TOPEKA (KSNT)- The Kansas House has voted to approve a bill establishing a one-time, state-funded Presidential Preference Primary for March 14 next year.
The Kansas House voted to approve House Bill 2053 on Tuesday, which would open up a process currently run by state political parties to Kansas voters. It now heads to the Governor’s desk.
“After I was naturalized, I left the ceremony hall and went directly to the election office to register to vote. It was the greatest pleasure and the greatest privilege of my life after that to participate in electing representatives and, ultimately, the President, and I think that that privilege and honor should be open to as many people as possible, and a Primary does that,” said Representative Carl Maughan, R-Colwich, who spoke in favor of the proposal.
According to Representative Pat Proctor, Republican Chair of the House Elections committee who carried the bill, “both sides,” the Republican party and Democratic party, are in favor of the measure.
Currently, state political parties foot the bill for the vetting Presidential Primary candidates ahead of the election. The parties hold local meetings, where members vote for who they’d like to see on the Primary election ballot. That vote goes to the state political party leaders, then the national party convention for a final vote.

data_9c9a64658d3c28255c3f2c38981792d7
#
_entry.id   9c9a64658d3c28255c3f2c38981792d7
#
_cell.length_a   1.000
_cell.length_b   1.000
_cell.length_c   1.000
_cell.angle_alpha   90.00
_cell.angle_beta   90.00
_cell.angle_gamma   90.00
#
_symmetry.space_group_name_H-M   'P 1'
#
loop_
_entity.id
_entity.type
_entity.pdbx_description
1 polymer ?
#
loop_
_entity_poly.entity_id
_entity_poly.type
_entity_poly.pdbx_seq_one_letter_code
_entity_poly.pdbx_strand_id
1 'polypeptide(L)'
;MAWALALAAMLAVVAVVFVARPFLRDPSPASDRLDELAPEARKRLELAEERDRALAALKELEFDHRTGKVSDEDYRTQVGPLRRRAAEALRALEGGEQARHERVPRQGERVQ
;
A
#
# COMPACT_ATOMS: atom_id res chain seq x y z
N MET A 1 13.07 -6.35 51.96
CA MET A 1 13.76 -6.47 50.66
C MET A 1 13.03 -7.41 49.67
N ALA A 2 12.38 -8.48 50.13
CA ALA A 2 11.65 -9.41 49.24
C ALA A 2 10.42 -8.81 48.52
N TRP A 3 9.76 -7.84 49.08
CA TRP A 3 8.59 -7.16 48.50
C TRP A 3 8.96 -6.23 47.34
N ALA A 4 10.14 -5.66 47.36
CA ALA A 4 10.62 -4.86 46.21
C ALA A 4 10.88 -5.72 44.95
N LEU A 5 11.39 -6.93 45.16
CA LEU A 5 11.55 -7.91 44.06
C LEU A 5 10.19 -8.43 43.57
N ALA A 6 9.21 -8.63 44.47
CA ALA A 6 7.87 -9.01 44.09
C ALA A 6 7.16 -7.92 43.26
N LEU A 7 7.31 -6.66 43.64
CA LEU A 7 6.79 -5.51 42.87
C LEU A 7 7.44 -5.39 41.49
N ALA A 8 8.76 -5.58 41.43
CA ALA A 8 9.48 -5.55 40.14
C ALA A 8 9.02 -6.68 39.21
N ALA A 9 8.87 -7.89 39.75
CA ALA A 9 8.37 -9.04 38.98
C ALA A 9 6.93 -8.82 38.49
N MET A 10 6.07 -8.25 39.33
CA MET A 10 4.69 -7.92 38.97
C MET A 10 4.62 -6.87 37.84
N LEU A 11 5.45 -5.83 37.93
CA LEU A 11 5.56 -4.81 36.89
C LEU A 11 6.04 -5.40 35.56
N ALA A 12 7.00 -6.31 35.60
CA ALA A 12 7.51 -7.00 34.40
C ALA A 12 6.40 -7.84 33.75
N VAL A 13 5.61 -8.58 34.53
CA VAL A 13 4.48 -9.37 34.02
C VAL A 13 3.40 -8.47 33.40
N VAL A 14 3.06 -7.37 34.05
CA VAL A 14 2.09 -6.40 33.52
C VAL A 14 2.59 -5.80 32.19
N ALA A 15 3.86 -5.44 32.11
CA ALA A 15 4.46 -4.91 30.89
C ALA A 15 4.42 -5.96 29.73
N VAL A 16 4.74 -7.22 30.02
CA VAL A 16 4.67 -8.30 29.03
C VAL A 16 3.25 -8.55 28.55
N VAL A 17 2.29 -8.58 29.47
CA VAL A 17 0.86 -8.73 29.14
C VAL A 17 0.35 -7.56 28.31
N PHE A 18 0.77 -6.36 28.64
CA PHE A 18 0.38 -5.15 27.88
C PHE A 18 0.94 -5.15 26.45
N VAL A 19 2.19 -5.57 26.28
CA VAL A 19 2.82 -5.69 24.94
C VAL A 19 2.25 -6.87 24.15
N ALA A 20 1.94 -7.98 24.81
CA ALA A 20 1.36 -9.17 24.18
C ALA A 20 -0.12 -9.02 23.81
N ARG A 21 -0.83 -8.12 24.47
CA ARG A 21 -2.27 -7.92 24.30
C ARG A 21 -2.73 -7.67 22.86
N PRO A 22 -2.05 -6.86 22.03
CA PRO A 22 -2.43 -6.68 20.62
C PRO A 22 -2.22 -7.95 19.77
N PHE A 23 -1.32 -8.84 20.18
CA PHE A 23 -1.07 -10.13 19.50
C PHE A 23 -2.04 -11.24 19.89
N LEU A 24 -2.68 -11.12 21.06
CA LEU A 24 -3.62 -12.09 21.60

House Bill 2053 would open the process up to all Kansans, registered as a Democrat or Republican, in 2024.
However, the proposal is dividing some lawmakers. Republican Representative Trevor Jacobs, from Fort Scott, spoke in opposition to the bill on Tuesday, citing the cost to taxpayers.
According to the fiscal information for the bill, a representative for the Secretary of State’s Office said the cost would be about $5 million to the state. That’s with 60 of the state’s 105 counties reporting estimates for the cost.
“This doesn’t even make any sense at all… the parties themselves should have to pay… not the people. The people shouldn’t have to pay for this. This is the people’s money,” Jacobs said.